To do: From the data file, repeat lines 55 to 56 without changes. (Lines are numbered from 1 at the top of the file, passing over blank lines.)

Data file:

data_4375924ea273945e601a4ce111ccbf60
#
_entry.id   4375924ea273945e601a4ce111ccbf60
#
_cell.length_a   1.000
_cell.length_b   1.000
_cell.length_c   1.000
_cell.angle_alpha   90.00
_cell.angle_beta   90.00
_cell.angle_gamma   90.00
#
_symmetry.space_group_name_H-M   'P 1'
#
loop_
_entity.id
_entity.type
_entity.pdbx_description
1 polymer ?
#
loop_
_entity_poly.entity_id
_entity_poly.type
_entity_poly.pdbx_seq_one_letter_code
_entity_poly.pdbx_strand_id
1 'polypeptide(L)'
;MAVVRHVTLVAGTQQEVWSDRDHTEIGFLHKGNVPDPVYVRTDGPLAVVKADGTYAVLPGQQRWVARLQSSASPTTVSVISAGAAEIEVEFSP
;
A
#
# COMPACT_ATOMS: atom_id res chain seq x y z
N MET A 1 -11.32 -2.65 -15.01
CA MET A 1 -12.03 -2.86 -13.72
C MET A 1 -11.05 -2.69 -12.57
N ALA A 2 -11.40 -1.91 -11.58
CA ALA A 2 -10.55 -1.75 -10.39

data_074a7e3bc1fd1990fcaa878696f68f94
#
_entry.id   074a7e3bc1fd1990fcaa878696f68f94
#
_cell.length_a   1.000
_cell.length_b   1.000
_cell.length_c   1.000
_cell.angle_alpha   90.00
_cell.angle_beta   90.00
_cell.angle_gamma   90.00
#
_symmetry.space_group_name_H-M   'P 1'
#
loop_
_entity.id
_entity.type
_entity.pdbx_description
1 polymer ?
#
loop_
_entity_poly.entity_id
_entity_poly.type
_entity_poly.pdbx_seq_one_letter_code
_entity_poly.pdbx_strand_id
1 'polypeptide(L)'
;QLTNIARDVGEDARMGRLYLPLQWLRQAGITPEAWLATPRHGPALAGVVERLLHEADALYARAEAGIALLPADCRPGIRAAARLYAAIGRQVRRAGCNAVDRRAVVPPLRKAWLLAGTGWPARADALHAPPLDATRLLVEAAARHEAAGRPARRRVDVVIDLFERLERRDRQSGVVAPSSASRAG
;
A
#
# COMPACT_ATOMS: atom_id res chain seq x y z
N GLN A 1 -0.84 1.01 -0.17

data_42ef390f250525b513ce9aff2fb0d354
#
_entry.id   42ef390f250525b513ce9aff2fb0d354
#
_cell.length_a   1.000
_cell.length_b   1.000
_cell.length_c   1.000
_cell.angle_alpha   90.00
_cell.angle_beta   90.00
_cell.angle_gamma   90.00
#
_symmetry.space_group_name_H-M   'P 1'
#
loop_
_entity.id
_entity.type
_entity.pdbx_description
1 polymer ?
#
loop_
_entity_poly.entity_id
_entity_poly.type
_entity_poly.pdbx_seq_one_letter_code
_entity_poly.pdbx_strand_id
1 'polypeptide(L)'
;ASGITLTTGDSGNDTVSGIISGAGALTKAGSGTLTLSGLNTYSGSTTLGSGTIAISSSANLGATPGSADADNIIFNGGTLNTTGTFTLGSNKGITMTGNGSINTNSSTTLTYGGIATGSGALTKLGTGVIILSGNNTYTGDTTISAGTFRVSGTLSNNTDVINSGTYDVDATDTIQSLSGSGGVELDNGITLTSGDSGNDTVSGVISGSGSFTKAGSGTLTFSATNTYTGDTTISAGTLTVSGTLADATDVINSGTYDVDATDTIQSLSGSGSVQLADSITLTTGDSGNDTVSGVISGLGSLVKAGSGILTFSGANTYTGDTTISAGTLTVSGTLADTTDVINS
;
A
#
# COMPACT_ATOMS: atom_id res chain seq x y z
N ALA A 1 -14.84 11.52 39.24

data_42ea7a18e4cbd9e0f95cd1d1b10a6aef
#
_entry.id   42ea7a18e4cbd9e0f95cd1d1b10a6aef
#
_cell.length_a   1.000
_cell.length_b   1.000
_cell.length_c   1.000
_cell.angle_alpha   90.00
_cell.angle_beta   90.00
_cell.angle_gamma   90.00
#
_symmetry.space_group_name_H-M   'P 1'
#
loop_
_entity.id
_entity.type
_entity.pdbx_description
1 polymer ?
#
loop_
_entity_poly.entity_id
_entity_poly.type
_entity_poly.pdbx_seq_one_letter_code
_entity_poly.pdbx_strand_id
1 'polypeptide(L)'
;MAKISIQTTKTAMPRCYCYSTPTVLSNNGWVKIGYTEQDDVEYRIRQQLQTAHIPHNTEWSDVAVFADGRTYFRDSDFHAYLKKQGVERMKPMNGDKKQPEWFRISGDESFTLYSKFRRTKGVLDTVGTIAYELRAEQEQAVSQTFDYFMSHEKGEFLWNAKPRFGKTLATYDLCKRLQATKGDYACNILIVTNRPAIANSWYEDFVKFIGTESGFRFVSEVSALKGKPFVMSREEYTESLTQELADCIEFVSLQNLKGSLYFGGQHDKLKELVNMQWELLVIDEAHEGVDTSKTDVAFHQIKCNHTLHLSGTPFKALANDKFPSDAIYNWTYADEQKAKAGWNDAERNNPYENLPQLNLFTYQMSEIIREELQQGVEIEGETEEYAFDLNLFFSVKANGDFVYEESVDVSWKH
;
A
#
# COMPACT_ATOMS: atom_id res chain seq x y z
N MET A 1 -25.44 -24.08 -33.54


loop_
_entity_poly.entity_id